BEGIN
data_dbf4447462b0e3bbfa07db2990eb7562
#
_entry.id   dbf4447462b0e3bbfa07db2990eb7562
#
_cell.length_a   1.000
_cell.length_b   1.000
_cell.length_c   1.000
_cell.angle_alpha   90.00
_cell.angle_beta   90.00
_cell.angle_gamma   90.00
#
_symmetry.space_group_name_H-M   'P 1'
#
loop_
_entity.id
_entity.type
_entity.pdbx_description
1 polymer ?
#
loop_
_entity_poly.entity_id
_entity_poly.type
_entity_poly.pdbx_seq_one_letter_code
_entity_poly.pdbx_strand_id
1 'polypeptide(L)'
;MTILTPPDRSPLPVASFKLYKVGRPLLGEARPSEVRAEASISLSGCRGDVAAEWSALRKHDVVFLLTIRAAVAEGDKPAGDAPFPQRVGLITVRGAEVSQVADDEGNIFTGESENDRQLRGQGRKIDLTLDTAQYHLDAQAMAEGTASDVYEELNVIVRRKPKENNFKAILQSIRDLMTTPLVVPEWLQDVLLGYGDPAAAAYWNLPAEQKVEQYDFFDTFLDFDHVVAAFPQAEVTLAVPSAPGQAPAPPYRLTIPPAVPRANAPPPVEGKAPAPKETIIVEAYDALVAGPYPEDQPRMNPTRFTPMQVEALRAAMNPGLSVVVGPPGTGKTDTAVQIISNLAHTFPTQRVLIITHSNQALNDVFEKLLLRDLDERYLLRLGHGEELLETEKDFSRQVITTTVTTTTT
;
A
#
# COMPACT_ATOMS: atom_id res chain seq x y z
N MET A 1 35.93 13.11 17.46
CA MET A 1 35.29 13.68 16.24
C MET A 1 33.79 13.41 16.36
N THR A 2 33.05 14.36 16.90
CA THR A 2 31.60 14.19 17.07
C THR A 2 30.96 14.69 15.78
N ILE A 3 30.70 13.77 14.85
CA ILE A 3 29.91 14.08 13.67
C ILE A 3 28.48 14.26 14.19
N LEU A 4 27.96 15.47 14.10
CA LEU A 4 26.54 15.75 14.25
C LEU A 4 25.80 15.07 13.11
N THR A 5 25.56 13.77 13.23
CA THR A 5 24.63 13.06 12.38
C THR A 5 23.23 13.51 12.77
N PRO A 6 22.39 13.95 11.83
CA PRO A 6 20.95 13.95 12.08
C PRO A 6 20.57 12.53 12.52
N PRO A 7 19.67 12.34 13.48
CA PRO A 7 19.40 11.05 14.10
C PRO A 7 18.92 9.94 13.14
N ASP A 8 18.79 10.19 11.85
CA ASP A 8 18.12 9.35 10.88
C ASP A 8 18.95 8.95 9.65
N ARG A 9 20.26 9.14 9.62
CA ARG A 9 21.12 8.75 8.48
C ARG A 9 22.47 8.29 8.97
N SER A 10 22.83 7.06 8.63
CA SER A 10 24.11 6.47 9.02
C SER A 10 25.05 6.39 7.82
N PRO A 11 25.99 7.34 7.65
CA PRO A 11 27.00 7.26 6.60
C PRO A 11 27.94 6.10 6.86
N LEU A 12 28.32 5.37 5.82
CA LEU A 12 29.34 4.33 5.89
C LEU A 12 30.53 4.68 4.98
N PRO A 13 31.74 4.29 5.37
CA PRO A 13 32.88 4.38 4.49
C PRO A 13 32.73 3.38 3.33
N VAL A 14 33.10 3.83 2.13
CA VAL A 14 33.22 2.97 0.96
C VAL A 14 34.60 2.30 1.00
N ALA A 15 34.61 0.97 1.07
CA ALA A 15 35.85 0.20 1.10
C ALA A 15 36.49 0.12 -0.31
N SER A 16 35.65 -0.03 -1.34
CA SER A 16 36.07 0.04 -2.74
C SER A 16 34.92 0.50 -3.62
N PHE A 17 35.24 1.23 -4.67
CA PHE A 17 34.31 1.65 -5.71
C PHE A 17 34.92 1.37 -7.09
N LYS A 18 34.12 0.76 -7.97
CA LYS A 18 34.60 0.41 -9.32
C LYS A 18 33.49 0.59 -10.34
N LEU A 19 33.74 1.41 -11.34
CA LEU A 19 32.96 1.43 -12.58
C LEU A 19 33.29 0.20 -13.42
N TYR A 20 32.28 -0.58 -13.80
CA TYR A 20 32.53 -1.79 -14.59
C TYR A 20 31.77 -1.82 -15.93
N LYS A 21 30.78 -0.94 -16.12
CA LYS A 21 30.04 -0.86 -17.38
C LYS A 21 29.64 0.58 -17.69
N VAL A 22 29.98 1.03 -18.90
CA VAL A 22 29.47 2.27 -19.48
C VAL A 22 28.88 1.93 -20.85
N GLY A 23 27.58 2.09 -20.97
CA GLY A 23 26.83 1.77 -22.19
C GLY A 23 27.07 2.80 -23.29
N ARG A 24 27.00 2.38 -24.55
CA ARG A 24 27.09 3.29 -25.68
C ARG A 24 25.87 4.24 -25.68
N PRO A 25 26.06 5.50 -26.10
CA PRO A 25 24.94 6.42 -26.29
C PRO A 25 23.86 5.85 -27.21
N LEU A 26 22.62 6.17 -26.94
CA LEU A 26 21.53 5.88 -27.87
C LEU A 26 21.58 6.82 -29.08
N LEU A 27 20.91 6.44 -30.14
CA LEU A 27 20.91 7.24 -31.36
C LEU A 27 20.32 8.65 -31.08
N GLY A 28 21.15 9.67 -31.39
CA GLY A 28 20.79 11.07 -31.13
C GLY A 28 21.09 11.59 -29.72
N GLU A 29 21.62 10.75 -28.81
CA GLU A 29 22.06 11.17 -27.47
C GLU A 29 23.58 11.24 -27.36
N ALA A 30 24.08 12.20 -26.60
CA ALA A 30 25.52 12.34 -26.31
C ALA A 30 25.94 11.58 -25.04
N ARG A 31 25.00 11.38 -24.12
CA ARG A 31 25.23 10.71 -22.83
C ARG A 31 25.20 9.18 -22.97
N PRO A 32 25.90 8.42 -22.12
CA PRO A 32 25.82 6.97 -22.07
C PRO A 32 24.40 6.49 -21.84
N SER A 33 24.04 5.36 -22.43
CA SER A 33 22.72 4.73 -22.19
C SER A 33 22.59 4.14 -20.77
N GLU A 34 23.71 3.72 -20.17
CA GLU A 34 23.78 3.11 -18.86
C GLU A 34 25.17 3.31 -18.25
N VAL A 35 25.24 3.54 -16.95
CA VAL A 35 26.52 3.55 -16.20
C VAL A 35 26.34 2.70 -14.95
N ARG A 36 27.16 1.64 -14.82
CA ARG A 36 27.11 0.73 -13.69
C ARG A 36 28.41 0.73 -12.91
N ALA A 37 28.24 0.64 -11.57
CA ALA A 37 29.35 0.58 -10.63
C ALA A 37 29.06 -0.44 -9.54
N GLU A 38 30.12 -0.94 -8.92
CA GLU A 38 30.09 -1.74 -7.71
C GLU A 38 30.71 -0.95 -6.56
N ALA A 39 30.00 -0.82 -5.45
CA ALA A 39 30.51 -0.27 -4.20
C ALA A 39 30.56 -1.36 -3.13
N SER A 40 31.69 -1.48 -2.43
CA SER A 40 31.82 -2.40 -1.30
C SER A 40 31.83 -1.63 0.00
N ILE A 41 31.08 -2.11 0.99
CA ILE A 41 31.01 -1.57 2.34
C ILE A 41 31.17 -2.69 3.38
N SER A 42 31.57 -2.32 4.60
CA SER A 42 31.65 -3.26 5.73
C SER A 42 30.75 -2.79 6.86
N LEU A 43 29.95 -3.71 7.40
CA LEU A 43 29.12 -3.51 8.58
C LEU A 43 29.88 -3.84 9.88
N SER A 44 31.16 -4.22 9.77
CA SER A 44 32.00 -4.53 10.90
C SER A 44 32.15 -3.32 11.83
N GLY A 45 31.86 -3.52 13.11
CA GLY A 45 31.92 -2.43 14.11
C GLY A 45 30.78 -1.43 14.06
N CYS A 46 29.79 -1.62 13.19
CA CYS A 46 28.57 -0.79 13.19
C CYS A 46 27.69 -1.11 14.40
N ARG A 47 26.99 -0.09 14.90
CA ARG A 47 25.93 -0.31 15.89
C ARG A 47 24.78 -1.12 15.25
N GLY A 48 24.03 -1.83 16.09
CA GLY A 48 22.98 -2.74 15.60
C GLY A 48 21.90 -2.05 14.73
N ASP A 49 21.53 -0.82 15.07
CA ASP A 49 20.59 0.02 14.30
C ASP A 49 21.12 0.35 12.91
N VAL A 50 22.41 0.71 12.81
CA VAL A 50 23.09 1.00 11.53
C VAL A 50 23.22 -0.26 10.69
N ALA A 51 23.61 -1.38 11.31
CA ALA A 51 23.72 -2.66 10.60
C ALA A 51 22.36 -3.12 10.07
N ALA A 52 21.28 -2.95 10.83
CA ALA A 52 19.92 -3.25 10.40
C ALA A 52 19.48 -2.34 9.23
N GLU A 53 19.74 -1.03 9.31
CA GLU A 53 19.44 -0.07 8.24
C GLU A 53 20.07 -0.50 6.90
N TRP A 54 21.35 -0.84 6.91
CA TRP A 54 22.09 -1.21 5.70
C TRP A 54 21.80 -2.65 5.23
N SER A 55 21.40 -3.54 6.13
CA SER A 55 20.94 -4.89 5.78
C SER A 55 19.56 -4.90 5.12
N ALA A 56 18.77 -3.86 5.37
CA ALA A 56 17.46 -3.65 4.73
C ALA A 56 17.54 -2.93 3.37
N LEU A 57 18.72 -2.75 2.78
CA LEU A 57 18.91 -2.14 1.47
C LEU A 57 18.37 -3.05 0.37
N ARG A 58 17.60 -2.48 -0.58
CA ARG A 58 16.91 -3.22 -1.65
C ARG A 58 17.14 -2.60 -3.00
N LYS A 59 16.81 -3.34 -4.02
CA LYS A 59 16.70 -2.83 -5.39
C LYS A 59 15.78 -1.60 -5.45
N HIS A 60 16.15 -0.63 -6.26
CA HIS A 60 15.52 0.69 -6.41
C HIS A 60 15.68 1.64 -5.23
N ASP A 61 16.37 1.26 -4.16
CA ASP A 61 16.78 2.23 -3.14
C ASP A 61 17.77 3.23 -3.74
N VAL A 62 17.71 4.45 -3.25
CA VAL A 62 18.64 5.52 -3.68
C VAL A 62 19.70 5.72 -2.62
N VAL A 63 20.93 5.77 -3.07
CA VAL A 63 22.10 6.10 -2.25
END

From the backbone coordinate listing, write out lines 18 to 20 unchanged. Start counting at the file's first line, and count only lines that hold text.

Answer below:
1 polymer ?
#
loop_